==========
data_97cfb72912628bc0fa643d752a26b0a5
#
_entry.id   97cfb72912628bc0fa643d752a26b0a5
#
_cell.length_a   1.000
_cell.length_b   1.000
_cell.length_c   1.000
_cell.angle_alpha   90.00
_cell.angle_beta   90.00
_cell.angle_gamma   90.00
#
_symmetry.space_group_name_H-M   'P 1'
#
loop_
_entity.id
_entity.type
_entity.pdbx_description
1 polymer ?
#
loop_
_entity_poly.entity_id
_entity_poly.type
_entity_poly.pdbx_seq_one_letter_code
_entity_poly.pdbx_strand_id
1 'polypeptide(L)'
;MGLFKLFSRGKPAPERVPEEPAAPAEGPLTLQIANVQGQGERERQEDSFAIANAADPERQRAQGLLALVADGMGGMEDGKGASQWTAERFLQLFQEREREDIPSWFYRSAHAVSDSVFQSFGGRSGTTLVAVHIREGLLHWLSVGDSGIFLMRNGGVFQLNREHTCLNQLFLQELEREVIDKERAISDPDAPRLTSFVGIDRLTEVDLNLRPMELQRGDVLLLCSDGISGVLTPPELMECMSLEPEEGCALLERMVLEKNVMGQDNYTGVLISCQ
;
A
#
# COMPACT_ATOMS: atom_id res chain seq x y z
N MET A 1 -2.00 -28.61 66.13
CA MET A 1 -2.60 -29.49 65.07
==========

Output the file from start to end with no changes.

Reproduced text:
data_97cfb72912628bc0fa643d752a26b0a5
#
_entry.id   97cfb72912628bc0fa643d752a26b0a5
#
_cell.length_a   1.000
_cell.length_b   1.000
_cell.length_c   1.000
_cell.angle_alpha   90.00
_cell.angle_beta   90.00
_cell.angle_gamma   90.00
#
_symmetry.space_group_name_H-M   'P 1'
#
loop_
_entity.id
_entity.type
_entity.pdbx_description
1 polymer ?
#
loop_
_entity_poly.entity_id
_entity_poly.type
_entity_poly.pdbx_seq_one_letter_code
_entity_poly.pdbx_strand_id
1 'polypeptide(L)'
;MGLFKLFSRGKPAPERVPEEPAAPAEGPLTLQIANVQGQGERERQEDSFAIANAADPERQRAQGLLALVADGMGGMEDGKGASQWTAERFLQLFQEREREDIPSWFYRSAHAVSDSVFQSFGGRSGTTLVAVHIREGLLHWLSVGDSGIFLMRNGGVFQLNREHTCLNQLFLQELEREVIDKERAISDPDAPRLTSFVGIDRLTEVDLNLRPMELQRGDVLLLCSDGISGVLTPPELMECMSLEPEEGCALLERMVLEKNVMGQDNYTGVLISCQ
;
A
#
# COMPACT_ATOMS: atom_id res chain seq x y z
N MET A 1 -2.00 -28.61 66.13
CA MET A 1 -2.60 -29.49 65.07